An American Orthopaedic surgeon, Dr Gus Sarmiento, suggested that fractures are aided in their healing process by slight movements at the injury site. Such movements are believed to encourage blood flow to stimulate the formation of callus. Now it may be speculated that the compressive action between the fracture segments could induce small currents in the bone. Such currents are termed piezo electric. This is a phenomenon that occurs when crystal structures are forcibly compressed or extended. A voltage appears across the face of the crystal structure during the dynamic phases of both compression and extension. The polarity, therefore, may present a negative aspect, adding to the current of injury during compression but then counter it with an opposite, positive one during its extension back to normal. Therefore the voltages would effectively cancel each other out. Becker’s work suggested that bone material has properties such that they filter out the positive voltage so that only the compressive, negative ones are left. These will, therefore, only ever add to the current of injury. This may be sufficient to speed up initial regeneration of the bone. This would be in keeping with Woolff’s Law, which states that bone growth is increased in areas of stress.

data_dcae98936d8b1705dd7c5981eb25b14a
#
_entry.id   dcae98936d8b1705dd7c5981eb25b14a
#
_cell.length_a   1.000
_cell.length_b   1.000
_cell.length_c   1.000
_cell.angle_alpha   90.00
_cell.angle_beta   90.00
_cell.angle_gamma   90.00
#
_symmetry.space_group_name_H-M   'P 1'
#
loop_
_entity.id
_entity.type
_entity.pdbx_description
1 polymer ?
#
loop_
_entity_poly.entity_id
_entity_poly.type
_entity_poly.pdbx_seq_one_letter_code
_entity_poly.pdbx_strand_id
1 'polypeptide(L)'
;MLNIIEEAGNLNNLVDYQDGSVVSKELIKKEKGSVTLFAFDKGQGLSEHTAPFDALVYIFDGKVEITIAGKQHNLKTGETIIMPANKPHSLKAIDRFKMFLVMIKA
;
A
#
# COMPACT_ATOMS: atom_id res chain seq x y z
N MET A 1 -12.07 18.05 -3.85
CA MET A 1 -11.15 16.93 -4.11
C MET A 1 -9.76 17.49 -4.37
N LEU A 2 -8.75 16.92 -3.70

The voltage filter mentioned above is due to the bonding together of two crystalline forms making up bone structures. Within these crystal structures are different types of ‘free’ charge carriers. Anyone familiar with solid states electronics would know these as ‘N’ (negative) and ‘P’ (positive) type charges in semiconductors. Osteones comprising collagen and apatite are bonded together by copper ions. The junction between the two brings together the ‘P’ type collagen tightly to the ‘N’ type apatite. When in contact, some of the positive ‘P’ carriers cross into the apatite and vice versa. A ‘PN’ junction is formed which has the properties of allowing current to flow one way only, that is, ‘N’ electrons can only flow one way and the ‘P’ charges the other. This occurs only if the biased nature of any piezo electric voltage is correctly orientated. The opposite voltage is effectively cut off, as current cannot flow in the opposite direction.